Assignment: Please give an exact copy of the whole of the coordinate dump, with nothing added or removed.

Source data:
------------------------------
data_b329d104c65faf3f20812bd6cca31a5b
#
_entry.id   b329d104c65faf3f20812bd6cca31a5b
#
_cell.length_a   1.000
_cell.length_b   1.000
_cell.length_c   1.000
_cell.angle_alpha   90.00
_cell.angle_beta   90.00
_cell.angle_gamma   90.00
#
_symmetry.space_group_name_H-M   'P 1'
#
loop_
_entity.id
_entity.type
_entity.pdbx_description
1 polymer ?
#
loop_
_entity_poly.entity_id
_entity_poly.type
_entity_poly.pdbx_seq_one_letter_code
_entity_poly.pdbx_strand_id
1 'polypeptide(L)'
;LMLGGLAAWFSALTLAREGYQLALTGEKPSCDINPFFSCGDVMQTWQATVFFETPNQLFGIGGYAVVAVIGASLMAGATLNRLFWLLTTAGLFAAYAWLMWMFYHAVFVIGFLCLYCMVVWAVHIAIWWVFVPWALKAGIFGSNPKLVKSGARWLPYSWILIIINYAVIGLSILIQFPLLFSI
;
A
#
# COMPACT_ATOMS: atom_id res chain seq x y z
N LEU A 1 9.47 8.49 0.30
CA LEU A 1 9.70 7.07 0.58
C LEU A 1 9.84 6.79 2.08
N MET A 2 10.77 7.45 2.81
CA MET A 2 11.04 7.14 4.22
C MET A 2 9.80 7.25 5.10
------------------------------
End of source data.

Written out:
data_b329d104c65faf3f20812bd6cca31a5b
#
_entry.id   b329d104c65faf3f20812bd6cca31a5b
#
_cell.length_a   1.000
_cell.length_b   1.000
_cell.length_c   1.000
_cell.angle_alpha   90.00
_cell.angle_beta   90.00
_cell.angle_gamma   90.00
#
_symmetry.space_group_name_H-M   'P 1'
#
loop_
_entity.id
_entity.type
_entity.pdbx_description
1 polymer ?
#
loop_
_entity_poly.entity_id
_entity_poly.type
_entity_poly.pdbx_seq_one_letter_code
_entity_poly.pdbx_strand_id
1 'polypeptide(L)'
;LMLGGLAAWFSALTLAREGYQLALTGEKPSCDINPFFSCGDVMQTWQATVFFETPNQLFGIGGYAVVAVIGASLMAGATLNRLFWLLTTAGLFAAYAWLMWMFYHAVFVIGFLCLYCMVVWAVHIAIWWVFVPWALKAGIFGSNPKLVKSGARWLPYSWILIIINYAVIGLSILIQFPLLFSI
;
A
#
# COMPACT_ATOMS: atom_id res chain seq x y z
N LEU A 1 9.47 8.49 0.30
CA LEU A 1 9.70 7.07 0.58
C LEU A 1 9.84 6.79 2.08
N MET A 2 10.77 7.45 2.81
CA MET A 2 11.04 7.14 4.22
C MET A 2 9.80 7.25 5.10